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11 Most Poignant Quotes From Prince Harry's Armchair Expert Episode On Mental Health

“I want to break cycle of pain for my children.”

INGLEWOOD, CALIFORNIA: In this image released on May 2, Prince Harry, The Duke of Sussex speaks onstage during Global Citizen VAX LIVE: The Concert To Reunite The World at SoFi Stadium in Inglewood, California. Global Citizen VAX LIVE: The Concert To Reunite The World will be broadcast on May 8, 2021. (Photo by Kevin Mazur/Getty Images for Global Citizen VAX LIVE)
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It's been a tough year for Prince Harry. It was just last year that the Duke revealed that he and Meghan Markle would be stepping back from senior royal duties; the Oprah interview with his pregnant wife, Meghan Markle, subjected the couple to new levels of scrutiny, criticism and trolling; and he also lost his grandfather, Prince Philip. In a new interview with Dax Shephard and Monica Padman on the Armchair Expert podcast, he has opened up about how he wants to "break the cycle" of the "pain and suffering" of his upbringing with his own children.

Prince Harry has long been an advocate for discussing and improving access to mental health. He’s previously been very open about his own struggles with mental health, formed the Head’s Together campaign alongside the Duke and Duchess of Cambridge to join mental health charities together in the UK, and, most recently, announced he was teaming up with Oprah Winfrey for a new AppleTV+ docuseries featuring mental health discussions with A-list celebrities. Keep reading for the most poignant quotes from Prince Harry’s emotional Armchair Expert appearance.

On growing up in the royal spotlight

Prince Harry described his early life in the spotlight to podcast host Dax Shepherd as a “mixture between The Truman Show and being in a zoo”.

“It's the job right? Grin and bear it. Get on with it,” he explained. “I was in my early 20s, and I was thinking I don't want this job, I don't want to be here. I don't want to be doing this. Look what it did to my mum. How am I ever going to settle down and have a wife and family, when I know it's going to happen again?”

“I've seen behind the curtain, I've seen the business model and seen how this whole thing works and I don't want to be part of this,” he added.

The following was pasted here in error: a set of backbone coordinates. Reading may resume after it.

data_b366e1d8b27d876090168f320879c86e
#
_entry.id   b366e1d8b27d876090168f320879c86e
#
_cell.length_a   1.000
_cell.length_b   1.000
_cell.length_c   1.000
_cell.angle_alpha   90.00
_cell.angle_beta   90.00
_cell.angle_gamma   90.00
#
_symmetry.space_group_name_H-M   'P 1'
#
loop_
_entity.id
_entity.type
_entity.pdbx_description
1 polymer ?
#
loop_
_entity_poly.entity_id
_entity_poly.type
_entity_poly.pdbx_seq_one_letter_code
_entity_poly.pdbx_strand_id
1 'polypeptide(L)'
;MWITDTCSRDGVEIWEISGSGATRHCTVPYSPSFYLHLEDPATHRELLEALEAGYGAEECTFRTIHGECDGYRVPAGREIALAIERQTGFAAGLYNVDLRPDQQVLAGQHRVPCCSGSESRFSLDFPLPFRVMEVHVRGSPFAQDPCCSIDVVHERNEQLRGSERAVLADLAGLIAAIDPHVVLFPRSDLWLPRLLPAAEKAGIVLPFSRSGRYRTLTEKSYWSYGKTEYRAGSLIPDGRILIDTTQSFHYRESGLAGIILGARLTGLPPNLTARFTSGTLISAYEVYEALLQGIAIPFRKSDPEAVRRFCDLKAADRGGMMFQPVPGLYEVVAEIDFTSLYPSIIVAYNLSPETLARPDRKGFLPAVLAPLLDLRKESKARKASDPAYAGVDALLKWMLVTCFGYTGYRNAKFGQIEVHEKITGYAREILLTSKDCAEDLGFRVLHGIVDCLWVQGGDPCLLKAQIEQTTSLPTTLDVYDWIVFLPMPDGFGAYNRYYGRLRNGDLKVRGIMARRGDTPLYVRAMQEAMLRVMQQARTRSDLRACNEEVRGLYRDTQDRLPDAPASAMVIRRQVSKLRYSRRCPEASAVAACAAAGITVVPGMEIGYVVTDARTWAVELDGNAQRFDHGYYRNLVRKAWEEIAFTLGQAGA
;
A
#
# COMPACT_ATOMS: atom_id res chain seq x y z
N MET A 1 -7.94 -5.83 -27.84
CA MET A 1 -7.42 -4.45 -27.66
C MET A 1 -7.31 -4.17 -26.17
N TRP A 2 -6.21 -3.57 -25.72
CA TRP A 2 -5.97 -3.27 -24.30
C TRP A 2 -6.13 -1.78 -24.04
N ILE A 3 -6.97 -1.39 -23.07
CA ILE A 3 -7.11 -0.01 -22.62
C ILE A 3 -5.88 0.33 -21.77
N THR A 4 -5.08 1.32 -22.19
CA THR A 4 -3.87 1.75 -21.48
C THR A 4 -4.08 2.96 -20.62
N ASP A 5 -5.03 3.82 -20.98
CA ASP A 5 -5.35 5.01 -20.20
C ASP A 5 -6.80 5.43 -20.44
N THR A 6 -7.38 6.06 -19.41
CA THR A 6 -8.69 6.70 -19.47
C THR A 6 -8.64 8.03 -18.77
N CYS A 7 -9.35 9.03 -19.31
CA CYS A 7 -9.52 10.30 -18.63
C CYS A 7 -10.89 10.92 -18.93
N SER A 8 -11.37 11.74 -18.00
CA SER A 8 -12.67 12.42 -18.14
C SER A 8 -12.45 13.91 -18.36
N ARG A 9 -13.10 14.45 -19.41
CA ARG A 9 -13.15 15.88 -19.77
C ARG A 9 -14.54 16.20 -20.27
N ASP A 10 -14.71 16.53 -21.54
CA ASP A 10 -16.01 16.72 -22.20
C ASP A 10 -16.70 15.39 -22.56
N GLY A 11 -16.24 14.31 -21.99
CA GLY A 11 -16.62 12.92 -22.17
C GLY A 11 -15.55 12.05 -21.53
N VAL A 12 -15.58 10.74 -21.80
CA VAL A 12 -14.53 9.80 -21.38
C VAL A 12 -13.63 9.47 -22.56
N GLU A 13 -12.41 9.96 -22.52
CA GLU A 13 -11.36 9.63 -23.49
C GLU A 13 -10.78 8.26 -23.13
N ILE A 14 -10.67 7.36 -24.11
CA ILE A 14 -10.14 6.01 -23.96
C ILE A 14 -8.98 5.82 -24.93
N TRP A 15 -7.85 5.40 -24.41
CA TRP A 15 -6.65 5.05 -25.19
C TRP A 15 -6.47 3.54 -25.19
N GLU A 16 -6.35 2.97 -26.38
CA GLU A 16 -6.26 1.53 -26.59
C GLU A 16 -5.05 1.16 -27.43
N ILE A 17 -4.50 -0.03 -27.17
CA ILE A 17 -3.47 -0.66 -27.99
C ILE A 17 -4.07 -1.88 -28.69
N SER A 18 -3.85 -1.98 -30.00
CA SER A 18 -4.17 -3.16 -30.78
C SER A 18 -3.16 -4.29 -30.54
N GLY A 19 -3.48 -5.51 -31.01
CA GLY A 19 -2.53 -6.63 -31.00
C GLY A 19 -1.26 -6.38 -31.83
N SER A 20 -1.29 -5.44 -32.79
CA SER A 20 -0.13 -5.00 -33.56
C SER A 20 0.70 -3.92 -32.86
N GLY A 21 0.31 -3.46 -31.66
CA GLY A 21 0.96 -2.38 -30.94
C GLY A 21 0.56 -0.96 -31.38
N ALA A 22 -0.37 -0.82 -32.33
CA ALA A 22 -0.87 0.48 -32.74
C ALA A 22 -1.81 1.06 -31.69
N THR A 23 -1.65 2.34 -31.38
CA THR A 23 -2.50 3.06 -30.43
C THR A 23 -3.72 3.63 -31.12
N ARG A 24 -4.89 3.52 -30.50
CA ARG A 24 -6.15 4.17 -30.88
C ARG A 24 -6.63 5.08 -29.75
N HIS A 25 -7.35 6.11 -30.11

On losing his mother, Diana, at a young age

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Prince Harry described the “immense impact” his mother, Diana, Princess of Wales, had on him before her untimely death in 1997, when Harry was just 12 years old. “The massive immense impact that she had on us in the short time she was around was huge, because all she wanted to do was make sure we had as normal a life as possible.”

Harry also revealed that in therapy he had realised he did not want to lose a feeling that made him feel so connected to his mother. “Little did I know, it’s adrenaline,” he said.

The prince also described memories from around the time of his mother’s death when the adults around him, who arguably didn’t know how to handle a young prince who’d lost his mother, told him he “needed help”, a phrase the people around him used when they didn’t know how to deal with his pain. “Rule number one is when you actually feel as though someone needs help,” he said, “telling them to their face ‘you need help’ is probably the best way for them to go ‘Errrr, no I don’t. Object. Run away.’”

On becoming a father

The 36-year-old prince also touched on the idea of inherited trauma with host Shepherd, explaining that he hoped to “break the cycle” for his two-year-old son Archie and future daughter.

He told host Dax Shepard: “I don't think we should be pointing the finger or blaming anybody, but certainly when it comes to parenting, if I've experienced some form of pain or suffering because of the pain or suffering that perhaps my father or my parents had suffered, I'm going to make sure I break that cycle so that I don't pass it on, basically.

“It's a lot of genetic pain and suffering that gets passed on anyway so we as parents should be doing the most we can to try and say, ‘You know what, that happened to me, I'm going to make sure that doesn't happen to you.’”

On feeling helpless

Prince Harry explained that feeling helpless was his “Achilles heel” in terms of his mental health, going on to describe three defining moments in his life when he felt utter helplessness.

“One, when I was a kid in the back of the car with my mom being chased by paparazzi, two was in Afghanistan in an Apache helicopter and then the third one was with my wife. And those were the moments in my life where, yeah, feeling helpless hurts. It really hurts, and that’s when you think to yourself, ‘S***, like, I got the privilege. I got the platform. I got the influence, and even I can’t fix this. I can’t change this.’”

On seeking out therapy

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The Duke of Sussex revealed that despite some internal work in previous years, it took a conversation with Meghan for him to decide to invest in therapy.